Exploring a home with Dick Turpin connections

ONE of the oldest buildings in the Woking area must be Ramwick Cottage, located close to the town centre on Park Road, writes David Rose.

Believed to date back to the seventeenth century, Peeps into the Past researcher Mark Coxhead and I have been delving into its history, with help from the current owners.

Ramwick Cottage as photographed by Peeps researcher Mark Coxhead

It was once a hostelry named the Castle Ramwick Inn and stood on what was then an area of rather wild and scantily populated heathland. It’s believed it ceased to be an inn – or more likely a beer house without a full licence – sometime in the second half of the nineteenth century.

Back in 1951 its owners were Mr and Mrs Clifford, who had bought the cottage two years earlier. They were visited by GH Campbell, who wrote an article about the cottage. This was published in the News & Mail of 30 March 1951.

Campbell appeared to have been much taken with a somewhat fanciful tale that the notorious highwayman Dick Turpin spent a night at the Castle Ramwick Inn in the early 1730s.

The article states: “Unfortunately, the thatched roof under which Dick Turpin slept had to be removed. It was badly rotted and a haven for rats. Mr Clifford has replaced it with tiles, over 400 years old, from Ripley.

“Imagine the time is still the early 1730s and you are visiting the inn. It stands at the side of a rough road at the edge of a wood. Outside the tap room door there is a hitching post for casual horsemen, whilst at the rear of the building timber stables house the horses of resident guests. It is here that Turpin kept Black Bess.

Ramwick Cottage’s weathervane

“The tap room itself is small and roughly furnished with wooden chairs and tables. It has a brick floor and at the far end a stone fireplace.

“On the right as you enter there is a door, which leads to the living quarters of the innkeeper and his family; the winding stairs [lead] to the guests’ rooms and the attic.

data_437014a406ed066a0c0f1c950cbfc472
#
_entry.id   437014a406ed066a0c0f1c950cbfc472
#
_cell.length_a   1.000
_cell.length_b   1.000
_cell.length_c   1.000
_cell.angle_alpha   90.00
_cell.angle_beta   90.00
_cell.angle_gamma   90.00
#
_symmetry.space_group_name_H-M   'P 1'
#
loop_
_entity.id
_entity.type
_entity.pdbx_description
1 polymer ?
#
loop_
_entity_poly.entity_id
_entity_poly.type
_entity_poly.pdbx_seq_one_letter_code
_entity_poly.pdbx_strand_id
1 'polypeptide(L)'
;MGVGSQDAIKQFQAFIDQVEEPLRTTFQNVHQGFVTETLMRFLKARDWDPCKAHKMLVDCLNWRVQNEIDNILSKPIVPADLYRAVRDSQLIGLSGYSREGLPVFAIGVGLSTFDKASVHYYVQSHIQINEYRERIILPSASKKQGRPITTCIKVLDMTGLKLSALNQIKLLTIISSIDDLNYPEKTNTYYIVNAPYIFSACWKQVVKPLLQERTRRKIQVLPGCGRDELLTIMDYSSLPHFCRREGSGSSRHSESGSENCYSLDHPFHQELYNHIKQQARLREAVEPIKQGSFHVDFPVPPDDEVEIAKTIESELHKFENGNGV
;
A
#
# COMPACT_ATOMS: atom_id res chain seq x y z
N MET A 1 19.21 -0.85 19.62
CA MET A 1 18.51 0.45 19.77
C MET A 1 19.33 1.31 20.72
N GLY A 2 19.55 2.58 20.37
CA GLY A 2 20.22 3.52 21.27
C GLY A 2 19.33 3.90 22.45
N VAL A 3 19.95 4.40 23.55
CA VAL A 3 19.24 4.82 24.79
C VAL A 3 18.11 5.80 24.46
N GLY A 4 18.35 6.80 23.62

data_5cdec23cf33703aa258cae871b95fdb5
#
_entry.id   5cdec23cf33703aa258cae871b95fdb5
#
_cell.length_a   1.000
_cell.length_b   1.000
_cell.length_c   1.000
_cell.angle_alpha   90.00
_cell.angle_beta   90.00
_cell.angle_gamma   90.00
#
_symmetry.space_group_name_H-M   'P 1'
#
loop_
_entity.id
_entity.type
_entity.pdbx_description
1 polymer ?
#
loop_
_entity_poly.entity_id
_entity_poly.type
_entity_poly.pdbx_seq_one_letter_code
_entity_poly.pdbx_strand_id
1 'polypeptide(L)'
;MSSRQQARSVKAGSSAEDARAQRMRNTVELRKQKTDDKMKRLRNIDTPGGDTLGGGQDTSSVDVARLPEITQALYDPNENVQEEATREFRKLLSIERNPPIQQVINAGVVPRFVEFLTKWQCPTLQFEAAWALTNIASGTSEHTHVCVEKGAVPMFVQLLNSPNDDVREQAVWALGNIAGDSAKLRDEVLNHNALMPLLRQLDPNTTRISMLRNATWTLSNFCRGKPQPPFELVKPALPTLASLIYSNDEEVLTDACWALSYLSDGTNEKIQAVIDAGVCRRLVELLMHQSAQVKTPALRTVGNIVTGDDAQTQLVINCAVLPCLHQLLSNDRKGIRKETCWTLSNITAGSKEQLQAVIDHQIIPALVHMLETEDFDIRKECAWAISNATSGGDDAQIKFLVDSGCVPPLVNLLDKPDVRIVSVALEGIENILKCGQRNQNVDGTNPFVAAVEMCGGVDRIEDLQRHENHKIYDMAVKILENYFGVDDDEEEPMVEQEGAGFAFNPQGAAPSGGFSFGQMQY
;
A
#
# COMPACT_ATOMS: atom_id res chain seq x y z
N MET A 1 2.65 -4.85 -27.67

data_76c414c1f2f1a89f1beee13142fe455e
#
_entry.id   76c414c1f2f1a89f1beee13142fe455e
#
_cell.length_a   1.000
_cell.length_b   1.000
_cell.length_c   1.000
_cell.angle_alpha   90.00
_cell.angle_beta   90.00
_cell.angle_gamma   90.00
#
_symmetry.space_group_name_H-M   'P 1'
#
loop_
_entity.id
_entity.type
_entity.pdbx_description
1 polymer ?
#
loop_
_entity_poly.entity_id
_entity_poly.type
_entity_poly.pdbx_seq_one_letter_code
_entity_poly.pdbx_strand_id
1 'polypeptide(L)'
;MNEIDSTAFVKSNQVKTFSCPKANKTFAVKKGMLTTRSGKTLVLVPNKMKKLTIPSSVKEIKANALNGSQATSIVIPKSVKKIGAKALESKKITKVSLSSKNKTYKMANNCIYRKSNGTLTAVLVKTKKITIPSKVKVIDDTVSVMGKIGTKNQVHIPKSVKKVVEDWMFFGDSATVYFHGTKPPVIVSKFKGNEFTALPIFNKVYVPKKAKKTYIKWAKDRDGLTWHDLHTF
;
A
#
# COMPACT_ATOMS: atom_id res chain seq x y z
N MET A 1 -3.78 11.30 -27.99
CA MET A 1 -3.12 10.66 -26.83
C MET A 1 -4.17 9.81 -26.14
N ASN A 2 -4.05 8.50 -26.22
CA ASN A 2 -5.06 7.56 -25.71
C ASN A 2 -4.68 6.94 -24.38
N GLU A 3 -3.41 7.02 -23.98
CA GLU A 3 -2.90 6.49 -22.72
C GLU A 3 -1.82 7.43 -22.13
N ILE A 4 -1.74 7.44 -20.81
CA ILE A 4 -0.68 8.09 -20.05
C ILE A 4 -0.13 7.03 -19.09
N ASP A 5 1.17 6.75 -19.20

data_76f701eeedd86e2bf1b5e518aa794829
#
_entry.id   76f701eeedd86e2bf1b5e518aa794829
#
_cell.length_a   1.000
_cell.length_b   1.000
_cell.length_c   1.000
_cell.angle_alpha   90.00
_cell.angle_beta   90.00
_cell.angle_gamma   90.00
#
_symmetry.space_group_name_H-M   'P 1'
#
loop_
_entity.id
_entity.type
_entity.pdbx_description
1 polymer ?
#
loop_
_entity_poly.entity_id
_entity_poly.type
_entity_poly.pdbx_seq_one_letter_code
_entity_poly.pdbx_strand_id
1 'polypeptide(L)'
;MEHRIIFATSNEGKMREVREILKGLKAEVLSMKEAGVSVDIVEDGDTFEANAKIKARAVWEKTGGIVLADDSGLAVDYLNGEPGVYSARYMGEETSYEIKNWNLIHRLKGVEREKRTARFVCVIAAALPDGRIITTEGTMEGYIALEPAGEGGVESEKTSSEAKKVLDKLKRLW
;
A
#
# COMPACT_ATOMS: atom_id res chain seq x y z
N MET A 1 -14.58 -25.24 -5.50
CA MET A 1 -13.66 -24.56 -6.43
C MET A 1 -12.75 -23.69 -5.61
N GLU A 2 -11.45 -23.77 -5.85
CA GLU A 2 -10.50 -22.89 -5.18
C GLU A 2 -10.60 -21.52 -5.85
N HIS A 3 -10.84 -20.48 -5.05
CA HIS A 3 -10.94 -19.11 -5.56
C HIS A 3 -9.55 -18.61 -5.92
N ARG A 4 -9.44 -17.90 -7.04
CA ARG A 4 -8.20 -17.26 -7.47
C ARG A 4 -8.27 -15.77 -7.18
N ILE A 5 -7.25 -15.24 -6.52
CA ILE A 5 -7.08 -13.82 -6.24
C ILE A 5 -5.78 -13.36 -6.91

“It is said that Turpin, when taken by surprise by the law, escaped through this door, up the stairs to the attic and through a chute to the stables and then galloped away across the fields to Chobham, where he had another hideout.

“Unfortunately, I have no written confirmation of this fact, or of the belief that the villagers of Chobham when they knew Turpin was in close proximity, gathered their valuables and hid them in an underground tunnel beneath the main village road.”

All good stuff of legend, of course, but does some evidence exist to support this? I wonder when and where the tale originated?

However, Campbell does describe some lovely details that he observed.

“One the left, as one enters the front door, is the lounge. It is a long room magnificently timbered and Mr Clifford estimates that there are over 30 beams in this room alone.

“At the far end there is a recess fireplace, which, although it has been lined with small bricks, is exactly as it was in Turpin’s day. In the recess is a genuine Adam grate of the same period.

“On the roof, swinging with the prevailing wind, is a weathervane in the form of a highwayman challenging a coach. This was recently bought by Mr and Mrs Clifford from an antique shop – it being too appropriate to resist!”

If you have some memories or old pictures relating to the Woking area, call David Rose on 01483 838960, or drop a line to the News & Mail.

David Rose is a local historian and writer who specialises in what he calls “the history within living memory” of people, places and events in the west Surrey area covering towns such as Woking and Guildford. He collects old photos and memorabilia relating to the area and the subject, and regularly gives illustrated local history talks to groups and societies. For enquiries and bookings please phone or email him at: davidrosemedia@gmail.com

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